3. The cost is the primary reason why Chris Drury would be downright irresponsible to not at least have a conversation about Eichel. There is absolutely a ton of risk with the contract and the injury, there’s no denying that. But if it pays off, the Rangers would have one of the best centers in the game. Remember, even with Eichel’s full $10 million cap hit, the Rangers won’t have much of an issue fitting him under the cap for the duration of that contract.

From what it sounds like, Drury doesn’t want to pay full price for a healthy Eichel, of which Eichel is not. Makes logical sense. I’m intrigued to see how this plays out.

4. On to enforcers and the rumors that the Rangers are going after one. I was intrigued by some of them suggesting a few players. So let’s run through some of the suggestions I saw.

  • Kurtis Gabriel: From a pure “token enforcer” standpoint, I mean sure they could do worse. But mostly in the sense that Gabriel wouldn’t really play at all. Dude has 49 games through 6 NHL seasons. If your enforcer is your 14F, then yea Gabriel on a league minimum two-way deal is fine.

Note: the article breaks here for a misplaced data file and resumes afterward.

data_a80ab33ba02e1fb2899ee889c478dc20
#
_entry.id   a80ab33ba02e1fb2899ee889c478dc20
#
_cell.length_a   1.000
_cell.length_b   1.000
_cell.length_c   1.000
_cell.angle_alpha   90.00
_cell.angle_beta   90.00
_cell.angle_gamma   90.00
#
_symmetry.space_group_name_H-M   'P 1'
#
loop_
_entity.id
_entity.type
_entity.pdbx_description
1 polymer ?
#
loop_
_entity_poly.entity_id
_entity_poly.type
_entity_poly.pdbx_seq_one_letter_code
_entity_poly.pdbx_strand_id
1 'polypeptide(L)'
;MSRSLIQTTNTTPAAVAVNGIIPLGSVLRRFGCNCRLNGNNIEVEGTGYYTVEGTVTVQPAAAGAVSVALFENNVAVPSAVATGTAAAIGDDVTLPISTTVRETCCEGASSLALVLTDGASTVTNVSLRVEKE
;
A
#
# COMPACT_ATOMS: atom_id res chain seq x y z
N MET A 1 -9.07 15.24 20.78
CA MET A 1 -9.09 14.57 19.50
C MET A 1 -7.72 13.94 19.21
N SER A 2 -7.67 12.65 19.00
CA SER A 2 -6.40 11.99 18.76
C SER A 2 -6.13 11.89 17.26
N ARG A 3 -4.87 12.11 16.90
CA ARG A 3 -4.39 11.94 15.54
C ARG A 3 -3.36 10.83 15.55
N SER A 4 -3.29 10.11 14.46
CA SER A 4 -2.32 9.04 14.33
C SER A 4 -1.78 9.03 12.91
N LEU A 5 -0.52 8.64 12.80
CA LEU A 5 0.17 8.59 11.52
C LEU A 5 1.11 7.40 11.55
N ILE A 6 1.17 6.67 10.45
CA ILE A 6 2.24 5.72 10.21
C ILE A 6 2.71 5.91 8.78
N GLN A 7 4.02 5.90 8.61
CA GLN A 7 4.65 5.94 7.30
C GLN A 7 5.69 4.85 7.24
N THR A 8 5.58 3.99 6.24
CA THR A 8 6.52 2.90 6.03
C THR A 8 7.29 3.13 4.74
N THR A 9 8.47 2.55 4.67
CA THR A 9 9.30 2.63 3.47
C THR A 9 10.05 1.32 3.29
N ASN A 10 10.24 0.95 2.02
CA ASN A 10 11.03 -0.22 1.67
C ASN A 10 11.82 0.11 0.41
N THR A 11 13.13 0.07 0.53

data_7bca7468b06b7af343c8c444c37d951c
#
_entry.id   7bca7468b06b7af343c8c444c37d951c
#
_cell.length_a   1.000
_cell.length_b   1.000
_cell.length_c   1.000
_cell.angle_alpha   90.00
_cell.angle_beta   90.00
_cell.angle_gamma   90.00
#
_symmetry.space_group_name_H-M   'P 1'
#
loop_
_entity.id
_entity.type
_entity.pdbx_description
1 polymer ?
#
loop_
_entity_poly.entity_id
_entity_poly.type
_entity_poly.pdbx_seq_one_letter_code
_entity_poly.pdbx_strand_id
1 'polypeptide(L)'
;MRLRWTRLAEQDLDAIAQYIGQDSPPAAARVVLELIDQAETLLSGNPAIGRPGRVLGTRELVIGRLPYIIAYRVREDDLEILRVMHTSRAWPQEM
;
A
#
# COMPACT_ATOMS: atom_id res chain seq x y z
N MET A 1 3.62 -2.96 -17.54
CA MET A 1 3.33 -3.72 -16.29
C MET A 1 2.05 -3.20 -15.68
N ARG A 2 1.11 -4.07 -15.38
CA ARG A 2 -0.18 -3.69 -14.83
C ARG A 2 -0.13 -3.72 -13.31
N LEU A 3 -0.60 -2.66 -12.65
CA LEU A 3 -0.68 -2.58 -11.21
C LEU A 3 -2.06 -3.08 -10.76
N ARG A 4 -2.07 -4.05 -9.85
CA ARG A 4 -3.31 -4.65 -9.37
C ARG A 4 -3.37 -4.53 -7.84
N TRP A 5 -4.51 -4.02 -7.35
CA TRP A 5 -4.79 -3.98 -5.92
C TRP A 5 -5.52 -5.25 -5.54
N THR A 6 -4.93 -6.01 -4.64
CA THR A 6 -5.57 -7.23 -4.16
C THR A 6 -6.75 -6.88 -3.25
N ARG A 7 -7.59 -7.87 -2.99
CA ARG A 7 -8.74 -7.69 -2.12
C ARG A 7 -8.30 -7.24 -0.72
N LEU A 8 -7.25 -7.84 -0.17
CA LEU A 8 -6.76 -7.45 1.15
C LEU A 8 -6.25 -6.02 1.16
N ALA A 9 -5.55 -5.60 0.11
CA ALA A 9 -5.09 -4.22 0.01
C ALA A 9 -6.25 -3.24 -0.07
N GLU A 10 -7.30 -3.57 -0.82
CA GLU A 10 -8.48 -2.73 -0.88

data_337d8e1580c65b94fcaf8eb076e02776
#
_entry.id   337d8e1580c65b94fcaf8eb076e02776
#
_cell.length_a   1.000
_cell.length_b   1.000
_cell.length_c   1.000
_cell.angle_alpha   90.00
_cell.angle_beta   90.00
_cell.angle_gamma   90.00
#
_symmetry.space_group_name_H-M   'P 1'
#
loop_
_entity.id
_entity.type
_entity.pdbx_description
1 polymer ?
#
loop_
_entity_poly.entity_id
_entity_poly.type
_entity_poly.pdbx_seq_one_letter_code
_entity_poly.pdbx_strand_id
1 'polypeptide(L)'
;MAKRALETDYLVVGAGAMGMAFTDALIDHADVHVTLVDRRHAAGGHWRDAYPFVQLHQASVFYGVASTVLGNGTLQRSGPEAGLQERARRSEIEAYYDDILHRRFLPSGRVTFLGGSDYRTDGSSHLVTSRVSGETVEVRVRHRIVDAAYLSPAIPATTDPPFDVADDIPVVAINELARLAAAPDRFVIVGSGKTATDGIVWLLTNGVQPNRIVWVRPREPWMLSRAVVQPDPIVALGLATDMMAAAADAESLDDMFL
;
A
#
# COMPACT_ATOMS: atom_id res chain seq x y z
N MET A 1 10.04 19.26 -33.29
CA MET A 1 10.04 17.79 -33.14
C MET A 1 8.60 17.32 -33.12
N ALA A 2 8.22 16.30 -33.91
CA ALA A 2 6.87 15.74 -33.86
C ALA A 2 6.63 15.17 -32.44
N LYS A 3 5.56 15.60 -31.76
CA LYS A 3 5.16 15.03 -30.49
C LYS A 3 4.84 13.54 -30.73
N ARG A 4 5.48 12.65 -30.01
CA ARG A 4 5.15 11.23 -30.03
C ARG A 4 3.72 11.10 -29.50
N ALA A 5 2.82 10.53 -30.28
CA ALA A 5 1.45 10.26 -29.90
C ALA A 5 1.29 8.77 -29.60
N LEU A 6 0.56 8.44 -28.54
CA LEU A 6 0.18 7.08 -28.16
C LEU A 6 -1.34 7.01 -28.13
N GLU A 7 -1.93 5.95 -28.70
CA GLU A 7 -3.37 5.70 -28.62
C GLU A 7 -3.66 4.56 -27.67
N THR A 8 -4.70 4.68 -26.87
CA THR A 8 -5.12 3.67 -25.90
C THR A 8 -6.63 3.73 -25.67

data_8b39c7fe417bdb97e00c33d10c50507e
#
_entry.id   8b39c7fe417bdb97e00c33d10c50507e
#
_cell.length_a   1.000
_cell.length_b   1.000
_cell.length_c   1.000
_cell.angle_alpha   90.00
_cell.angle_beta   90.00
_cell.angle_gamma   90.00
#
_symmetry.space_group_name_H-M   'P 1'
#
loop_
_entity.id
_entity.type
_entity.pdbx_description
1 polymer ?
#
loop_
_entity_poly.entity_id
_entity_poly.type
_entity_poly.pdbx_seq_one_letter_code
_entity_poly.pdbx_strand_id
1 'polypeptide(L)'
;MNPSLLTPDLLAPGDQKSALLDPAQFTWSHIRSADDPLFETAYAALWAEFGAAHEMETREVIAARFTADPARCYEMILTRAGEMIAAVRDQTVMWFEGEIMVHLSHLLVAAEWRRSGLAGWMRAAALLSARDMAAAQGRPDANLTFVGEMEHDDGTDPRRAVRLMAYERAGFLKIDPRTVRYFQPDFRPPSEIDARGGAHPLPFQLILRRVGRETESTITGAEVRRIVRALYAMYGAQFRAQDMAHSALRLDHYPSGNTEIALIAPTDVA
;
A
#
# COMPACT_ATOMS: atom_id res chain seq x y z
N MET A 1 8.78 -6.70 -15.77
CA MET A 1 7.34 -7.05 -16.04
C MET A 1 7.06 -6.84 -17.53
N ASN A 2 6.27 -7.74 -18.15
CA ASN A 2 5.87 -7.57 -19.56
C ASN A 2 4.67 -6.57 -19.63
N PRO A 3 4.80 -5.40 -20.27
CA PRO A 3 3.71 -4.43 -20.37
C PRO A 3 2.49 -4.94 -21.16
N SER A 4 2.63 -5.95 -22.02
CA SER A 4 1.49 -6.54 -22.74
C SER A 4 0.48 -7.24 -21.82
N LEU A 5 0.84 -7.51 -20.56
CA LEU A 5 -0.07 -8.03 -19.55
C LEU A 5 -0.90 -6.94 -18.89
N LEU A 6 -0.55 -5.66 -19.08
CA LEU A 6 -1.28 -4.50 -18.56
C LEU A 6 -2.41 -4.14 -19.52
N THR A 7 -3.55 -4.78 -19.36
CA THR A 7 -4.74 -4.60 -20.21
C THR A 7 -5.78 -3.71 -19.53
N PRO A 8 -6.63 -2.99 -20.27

• Sam Morin: Before his 20 games this season, Morin played five games just once. Mostly getting 1-2 games a season. Makes sense, since Morin is also awful. Even Gabriel is better.
  • Ryan Reaves: I wouldn’t hate it. But would require a trade, and he’s been trending down for a bit. There are certainly worse options.
  • Milan Lucic: Two years at $5.25 million?
  • Brett Ritchie: Not a bad option, probably a better option than a 34 year old Reaves. I wouldn’t hate this either.
  • Blake Coleman: If we are talking about players that do more than play 7-8 minutes a game on the 4th line, then Coleman is your man. He’d be expensive as a UFA, and if he’s signed then a winger in the top-nine is likely getting traded. There just isn’t enough room for him unless the Rangers see him as a center. But he’s going to get top-nine minutes

5. But let’s take a step back about how Gerard Gallant has used his enforcers in the past, and how he will likely use them with the Rangers. In Florida it was Shawn Thornton, who got less than 50 games and barely any ice time. In Vegas it was either Deryk Engelland, who wasn’t really good defensively but was more or less break-even offensively. There are far worse defensemen in the game. He also had Reaves in Vegas’ second season, who was a net positive on the ice.